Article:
b. Fingerprints, DNA and photographs If you are charged the police can fingerprint you, photograph you and take a swab of your saliva for DNA identification. They may use reasonable force to do this. Successive governments have extended the law (in England, Wales and the north of Ireland) to enable the police to keep fingerprints, photographs and DNA profiles indefinitely, even where the person arrested was not charged with a criminal offence, was acquitted, and regardless of the seriousness of the alleged crime or age of the accused. This was challenged in the European Court of Human Rights under Article 8 (right to privacy) and succeeded on the ground that these powers are indiscriminate (S and Marper v UK (2008)). The right to privacy is not an absolute right: it can be interfered with in the public (ie state’s) interest, so the state can retain this information in some circumstances. In Scotland, for instance, in general, samples and prints are destroyed on acquittal. This issue has now been referred back to the government for the law to be amended, but, on past experience (e.g. the right of prisoners to vote), they will delay for as long as possible. So, the police continue to exercise these powers, despite the fact that they have been deemed unlawful. You should challenge the retention of this information by writing to the Chief Constable, repeatedly if necessary.
c. Having someone informed of your arrest You are entitled to have a named person informed of your detention. You will have to give the police the number you wish to contact.
d. Access to solicitors and questioning You are entitled to have a solicitor informed of your detention and to contact and speak in private to a solicitor of your choice. This may be over the phone or in person. The police have no right to question you without a solicitor present. (This is a recent change to the law in Scotland, where until October 2010 the police could interview suspects for up to six hours without a solicitor present.) Insistence on access to a solicitor may prolong your detention in the short term, but will decrease the chance of charges and convictions.
e. Detention time limits The initial time limit on detention without charge for criminal offences in England and Wales is 24 hours, which can be extended to 36 hours. In Scotland the police can detain you for up to 12 hours and in some instances 24 hours. The position in regard to detention under anti-terror legislation is different and is outlined elsewhere.
f. Searching following arrest The police have a common law power to search any person who has been arrested, without a warrant, to find articles used in commission of a criminal offence. The police have no general power to enter and search premises without a warrant, unless an accused is in custody on a serious charge and delay in obtaining a warrant is likely to defeat the ends of justice or where consent is given by the owner/occupier of the premises. The police have no power to enter a house or building without a warrant, unless there is a serious disturbance or in the close pursuit of a person suspected of committing a serious crime.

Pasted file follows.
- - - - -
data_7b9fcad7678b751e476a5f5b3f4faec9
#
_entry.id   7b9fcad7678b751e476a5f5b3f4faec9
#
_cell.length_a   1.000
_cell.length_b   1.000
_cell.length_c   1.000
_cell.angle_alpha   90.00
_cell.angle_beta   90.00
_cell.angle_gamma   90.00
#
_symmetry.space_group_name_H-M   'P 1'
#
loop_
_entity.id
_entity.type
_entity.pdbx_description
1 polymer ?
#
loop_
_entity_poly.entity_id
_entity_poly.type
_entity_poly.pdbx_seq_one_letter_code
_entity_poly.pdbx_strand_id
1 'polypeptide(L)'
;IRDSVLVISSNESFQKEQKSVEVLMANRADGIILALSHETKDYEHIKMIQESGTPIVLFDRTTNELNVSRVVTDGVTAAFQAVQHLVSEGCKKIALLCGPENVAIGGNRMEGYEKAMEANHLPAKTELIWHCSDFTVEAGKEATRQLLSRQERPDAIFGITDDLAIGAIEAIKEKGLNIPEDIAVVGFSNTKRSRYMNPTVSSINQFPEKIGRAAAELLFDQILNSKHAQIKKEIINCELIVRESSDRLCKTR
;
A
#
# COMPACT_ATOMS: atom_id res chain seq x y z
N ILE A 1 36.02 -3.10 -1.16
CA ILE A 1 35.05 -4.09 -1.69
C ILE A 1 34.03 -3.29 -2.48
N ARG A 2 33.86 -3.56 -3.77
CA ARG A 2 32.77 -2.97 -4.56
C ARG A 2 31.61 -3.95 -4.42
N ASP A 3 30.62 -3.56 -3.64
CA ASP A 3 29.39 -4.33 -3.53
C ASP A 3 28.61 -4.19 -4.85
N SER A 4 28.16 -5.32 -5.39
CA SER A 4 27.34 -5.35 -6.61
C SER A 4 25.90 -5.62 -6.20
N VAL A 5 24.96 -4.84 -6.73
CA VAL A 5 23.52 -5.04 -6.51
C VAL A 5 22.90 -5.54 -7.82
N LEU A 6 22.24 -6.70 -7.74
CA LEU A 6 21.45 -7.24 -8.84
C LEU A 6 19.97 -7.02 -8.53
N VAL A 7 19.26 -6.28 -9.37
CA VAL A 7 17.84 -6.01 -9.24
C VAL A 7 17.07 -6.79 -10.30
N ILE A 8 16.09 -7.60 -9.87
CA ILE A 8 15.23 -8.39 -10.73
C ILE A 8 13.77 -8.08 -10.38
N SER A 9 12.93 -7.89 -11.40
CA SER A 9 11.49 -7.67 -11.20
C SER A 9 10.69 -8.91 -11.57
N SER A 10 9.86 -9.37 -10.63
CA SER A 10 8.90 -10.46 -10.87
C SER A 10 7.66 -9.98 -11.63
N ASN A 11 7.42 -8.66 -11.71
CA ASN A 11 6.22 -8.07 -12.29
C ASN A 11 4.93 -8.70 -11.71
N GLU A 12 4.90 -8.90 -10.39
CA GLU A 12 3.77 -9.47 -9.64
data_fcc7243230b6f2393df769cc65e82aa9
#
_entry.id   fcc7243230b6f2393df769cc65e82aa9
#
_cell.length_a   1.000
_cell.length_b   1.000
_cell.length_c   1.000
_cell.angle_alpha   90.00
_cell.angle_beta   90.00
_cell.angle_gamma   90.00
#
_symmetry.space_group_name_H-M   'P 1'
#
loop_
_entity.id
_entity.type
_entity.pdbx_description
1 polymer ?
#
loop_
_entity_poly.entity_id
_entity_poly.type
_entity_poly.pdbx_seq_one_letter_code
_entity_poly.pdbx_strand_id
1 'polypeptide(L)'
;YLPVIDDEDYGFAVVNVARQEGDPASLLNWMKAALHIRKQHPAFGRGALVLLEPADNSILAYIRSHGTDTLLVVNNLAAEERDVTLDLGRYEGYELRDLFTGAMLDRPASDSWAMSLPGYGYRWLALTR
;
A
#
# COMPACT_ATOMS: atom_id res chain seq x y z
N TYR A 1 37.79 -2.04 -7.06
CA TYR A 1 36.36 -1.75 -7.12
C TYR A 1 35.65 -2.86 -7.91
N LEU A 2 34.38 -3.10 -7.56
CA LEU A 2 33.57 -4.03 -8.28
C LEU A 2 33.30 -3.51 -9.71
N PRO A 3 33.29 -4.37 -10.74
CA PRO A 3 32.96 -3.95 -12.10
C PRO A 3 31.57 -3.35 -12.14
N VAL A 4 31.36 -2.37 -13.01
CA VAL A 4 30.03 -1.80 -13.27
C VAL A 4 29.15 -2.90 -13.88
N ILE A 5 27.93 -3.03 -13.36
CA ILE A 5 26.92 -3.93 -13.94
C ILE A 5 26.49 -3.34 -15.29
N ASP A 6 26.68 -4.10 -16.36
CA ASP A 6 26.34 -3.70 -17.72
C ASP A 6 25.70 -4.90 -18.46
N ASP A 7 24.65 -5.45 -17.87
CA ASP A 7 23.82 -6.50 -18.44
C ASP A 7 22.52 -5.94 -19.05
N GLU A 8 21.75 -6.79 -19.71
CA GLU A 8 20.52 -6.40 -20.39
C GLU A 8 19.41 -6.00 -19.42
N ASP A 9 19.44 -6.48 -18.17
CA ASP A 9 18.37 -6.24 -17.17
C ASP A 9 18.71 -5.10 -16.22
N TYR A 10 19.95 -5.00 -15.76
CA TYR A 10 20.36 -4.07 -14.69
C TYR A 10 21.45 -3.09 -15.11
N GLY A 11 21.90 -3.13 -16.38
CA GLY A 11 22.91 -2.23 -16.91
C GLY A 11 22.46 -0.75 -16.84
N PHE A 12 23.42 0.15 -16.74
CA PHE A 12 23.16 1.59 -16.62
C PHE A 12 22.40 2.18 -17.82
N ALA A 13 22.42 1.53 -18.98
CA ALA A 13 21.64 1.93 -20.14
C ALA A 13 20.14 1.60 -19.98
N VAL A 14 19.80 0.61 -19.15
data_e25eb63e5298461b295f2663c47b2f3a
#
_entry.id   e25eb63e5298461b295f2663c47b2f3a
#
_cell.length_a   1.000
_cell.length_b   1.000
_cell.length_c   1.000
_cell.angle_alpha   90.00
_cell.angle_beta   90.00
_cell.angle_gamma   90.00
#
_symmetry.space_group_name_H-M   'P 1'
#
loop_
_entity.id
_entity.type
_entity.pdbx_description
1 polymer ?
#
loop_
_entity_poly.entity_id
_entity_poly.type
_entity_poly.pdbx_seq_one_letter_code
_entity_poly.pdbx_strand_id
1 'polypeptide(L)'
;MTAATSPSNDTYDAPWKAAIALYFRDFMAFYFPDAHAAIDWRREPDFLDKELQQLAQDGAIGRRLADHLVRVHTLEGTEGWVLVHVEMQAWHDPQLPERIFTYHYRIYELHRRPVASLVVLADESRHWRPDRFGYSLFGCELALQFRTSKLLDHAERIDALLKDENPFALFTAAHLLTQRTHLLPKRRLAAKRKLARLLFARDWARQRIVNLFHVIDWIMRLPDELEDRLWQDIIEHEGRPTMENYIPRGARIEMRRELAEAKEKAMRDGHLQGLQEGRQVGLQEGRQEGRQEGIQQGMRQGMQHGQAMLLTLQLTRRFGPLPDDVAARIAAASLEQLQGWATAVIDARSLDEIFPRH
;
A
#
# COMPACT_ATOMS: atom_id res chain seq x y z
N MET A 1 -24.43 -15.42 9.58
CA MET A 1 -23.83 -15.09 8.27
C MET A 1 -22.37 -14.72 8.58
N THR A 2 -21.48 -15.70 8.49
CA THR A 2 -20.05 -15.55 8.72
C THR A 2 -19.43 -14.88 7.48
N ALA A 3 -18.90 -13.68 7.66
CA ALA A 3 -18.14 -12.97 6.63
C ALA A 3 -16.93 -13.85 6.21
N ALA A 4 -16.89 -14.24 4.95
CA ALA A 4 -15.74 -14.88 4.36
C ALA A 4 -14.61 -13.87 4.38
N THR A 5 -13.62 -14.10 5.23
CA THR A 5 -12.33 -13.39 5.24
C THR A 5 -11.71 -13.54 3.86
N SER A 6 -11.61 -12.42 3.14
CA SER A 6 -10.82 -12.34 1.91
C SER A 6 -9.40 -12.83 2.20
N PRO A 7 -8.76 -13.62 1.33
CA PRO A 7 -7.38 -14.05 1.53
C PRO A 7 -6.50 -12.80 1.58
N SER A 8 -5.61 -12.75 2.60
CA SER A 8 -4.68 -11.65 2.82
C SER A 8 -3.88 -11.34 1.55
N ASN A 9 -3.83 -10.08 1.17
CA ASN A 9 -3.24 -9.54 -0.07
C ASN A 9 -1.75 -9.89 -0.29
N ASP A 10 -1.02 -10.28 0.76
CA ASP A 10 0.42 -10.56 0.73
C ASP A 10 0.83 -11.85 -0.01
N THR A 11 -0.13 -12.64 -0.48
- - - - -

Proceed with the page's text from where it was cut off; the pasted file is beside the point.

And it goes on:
Appendix A – Useful websites
1. Home Office’s own guide to your rights if you are arrested (!)
2. Liberty – Your rights guide
3. Free Beagles legal guide (some is slightly out of date, but generally useful)
4. Legal Defence and Monitoring Group
Appendix B – Legislation
1. European Convention on Human Rights
Article 10 – Freedom of expression
1. Everyone has the right to freedom of expression. This right shall include freedom to hold opinions and to receive and impart information and ideas without interference by public authority and regardless of frontiers. This article shall not prevent States from requiring the licensing of broadcasting, television or cinema enterprises.
2. The exercise of these freedoms, since it carries with it duties and responsibilities, may be subject to such formalities, conditions, restrictions or penalties as are prescribed by law and are necessary in a democratic society, in the interests of national security, territorial integrity or public safety, for the prevention of disorder or crime, for the protection of health or morals, for the protection of the reputation or rights of others, for preventing the disclosure of information received in confidence, or for maintaining the authority and impartiality of the judiciary.
Article 11 – Freedom of assembly and association
1. Everyone has the right to freedom of peaceful assembly and to freedom of association with others, including the right to form and to join trade unions for the protection of his interests.
2. No restrictions shall be placed on the exercise of these rights other than such as are prescribed by law and are necessary in a democratic society in the interests of national security or public safety, for the prevention of disorder or crime, for the protection of health or morals or for the protection of the rights and freedoms of others. This article shall not prevent the imposition of lawful restrictions on the exercise of these rights by members of the armed forces, of the police or of the administration of the State.
2. Public Order Act 1986 – section on processions and assemblieshttp://www.legislation.gov.uk/ukpga/1986/64/part/II
3. Police Reform and Social Responsibility Act 2011 – sections on demonstrations outside Parliament
4. Terrorism Act 2000
5. Terrorism Act 2006